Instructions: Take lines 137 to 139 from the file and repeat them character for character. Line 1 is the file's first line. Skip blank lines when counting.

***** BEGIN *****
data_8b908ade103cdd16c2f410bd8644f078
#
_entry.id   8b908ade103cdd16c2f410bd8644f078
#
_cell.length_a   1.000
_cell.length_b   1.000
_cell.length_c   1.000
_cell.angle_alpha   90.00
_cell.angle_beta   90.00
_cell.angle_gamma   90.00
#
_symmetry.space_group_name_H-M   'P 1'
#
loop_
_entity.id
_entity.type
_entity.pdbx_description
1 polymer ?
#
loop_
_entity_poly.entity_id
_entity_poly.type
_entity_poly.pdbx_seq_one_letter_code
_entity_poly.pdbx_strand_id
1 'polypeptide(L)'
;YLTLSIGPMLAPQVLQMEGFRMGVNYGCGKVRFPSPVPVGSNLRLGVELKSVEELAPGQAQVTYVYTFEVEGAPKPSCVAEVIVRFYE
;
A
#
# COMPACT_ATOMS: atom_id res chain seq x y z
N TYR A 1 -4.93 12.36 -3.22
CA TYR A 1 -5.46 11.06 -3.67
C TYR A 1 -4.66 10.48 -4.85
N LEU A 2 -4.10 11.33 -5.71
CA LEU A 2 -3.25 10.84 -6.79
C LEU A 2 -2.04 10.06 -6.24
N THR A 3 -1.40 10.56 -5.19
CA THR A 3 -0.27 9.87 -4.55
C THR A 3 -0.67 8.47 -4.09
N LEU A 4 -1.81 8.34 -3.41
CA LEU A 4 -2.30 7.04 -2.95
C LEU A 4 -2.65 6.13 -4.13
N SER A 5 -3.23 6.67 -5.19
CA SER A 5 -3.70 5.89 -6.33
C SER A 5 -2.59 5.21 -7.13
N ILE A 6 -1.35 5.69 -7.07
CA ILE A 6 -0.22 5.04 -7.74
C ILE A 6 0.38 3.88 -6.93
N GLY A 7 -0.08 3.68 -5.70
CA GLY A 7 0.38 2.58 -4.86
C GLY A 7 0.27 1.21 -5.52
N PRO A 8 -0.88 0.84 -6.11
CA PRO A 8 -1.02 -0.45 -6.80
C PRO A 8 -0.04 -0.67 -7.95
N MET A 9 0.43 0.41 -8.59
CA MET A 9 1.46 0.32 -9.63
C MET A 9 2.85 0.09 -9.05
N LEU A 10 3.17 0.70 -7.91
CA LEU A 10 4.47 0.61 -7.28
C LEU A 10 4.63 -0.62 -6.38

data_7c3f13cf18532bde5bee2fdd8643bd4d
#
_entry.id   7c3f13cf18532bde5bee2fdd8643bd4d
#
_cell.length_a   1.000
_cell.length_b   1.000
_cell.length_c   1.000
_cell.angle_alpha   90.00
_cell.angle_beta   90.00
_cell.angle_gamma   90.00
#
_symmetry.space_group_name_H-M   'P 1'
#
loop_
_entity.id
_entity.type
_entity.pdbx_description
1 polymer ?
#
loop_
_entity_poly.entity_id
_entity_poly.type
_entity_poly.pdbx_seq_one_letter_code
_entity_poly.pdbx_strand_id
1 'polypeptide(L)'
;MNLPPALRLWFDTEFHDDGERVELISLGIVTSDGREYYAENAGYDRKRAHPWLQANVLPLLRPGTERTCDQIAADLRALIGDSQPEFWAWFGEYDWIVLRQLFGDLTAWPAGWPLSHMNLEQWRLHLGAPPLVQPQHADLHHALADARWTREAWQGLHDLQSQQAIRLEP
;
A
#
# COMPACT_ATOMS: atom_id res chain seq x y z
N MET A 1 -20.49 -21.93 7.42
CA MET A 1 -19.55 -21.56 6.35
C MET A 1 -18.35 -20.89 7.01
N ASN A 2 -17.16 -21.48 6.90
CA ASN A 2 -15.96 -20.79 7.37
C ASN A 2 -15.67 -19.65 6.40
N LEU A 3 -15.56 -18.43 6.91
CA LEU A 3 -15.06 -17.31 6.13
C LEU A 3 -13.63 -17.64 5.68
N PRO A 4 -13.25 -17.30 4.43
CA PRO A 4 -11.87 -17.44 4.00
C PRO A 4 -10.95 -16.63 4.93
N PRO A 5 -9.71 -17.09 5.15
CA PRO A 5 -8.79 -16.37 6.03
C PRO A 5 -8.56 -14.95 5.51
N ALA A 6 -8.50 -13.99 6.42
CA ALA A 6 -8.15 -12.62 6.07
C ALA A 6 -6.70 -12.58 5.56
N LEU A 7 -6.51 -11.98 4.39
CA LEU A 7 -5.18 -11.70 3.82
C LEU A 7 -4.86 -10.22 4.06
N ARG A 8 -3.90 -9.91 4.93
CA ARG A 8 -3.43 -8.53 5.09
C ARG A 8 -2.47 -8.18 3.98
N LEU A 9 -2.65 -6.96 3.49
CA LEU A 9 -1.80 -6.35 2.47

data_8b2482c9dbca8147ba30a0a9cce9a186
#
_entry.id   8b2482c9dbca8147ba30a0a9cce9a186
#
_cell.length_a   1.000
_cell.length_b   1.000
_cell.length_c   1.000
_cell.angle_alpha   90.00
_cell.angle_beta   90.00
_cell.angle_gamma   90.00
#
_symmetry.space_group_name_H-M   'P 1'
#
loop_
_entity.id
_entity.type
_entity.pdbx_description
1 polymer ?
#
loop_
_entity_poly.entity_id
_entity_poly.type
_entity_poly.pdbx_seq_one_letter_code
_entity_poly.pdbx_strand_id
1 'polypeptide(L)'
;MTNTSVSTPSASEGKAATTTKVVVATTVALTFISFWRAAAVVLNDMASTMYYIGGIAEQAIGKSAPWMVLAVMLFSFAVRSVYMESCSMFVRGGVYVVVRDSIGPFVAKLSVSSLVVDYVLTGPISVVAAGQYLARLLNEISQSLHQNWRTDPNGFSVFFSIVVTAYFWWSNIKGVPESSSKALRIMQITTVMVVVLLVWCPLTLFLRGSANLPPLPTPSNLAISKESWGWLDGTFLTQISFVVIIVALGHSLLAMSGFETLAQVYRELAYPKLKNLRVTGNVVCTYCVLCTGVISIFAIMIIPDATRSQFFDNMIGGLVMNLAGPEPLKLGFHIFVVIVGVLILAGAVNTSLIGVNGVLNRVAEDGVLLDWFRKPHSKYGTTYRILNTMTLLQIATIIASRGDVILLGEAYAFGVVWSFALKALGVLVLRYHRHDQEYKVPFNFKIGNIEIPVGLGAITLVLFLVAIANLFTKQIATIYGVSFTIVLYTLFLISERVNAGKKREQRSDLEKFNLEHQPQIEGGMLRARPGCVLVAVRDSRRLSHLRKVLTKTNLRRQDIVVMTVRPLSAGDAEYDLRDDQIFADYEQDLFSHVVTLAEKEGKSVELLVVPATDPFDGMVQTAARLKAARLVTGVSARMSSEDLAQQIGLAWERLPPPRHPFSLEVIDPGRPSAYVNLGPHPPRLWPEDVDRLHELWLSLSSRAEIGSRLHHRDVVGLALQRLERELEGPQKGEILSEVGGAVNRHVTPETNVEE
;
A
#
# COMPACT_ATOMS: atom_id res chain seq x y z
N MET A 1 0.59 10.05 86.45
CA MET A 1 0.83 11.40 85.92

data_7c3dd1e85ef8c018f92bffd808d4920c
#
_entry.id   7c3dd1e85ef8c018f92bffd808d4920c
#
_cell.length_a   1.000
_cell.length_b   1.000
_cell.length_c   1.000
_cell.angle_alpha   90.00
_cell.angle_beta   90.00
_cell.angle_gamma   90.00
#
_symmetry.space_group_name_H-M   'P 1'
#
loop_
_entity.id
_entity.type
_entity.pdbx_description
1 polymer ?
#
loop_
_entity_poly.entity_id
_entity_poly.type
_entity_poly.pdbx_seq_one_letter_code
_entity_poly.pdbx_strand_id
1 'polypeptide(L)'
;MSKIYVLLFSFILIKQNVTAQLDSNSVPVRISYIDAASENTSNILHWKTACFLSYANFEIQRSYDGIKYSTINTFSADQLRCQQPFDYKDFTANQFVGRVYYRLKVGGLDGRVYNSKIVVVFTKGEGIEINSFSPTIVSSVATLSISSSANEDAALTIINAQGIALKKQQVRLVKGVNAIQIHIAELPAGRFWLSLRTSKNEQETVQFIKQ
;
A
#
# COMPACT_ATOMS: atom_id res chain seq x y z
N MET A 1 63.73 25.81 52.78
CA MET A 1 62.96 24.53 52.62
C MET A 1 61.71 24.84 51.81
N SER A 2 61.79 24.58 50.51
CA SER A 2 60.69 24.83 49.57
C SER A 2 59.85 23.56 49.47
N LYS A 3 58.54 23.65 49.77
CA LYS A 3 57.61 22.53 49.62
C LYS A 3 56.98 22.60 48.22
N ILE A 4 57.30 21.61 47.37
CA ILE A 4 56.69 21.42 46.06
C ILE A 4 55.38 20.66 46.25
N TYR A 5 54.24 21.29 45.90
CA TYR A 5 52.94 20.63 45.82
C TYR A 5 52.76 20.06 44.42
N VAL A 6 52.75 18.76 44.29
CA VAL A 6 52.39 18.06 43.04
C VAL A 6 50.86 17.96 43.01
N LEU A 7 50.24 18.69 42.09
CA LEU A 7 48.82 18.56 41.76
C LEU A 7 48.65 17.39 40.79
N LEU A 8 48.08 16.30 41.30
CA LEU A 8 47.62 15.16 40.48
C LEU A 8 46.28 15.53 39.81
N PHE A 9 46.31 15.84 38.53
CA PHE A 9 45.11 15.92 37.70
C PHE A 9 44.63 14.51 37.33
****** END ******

_entity_poly.entity_id
_entity_poly.type
_entity_poly.pdbx_seq_one_letter_code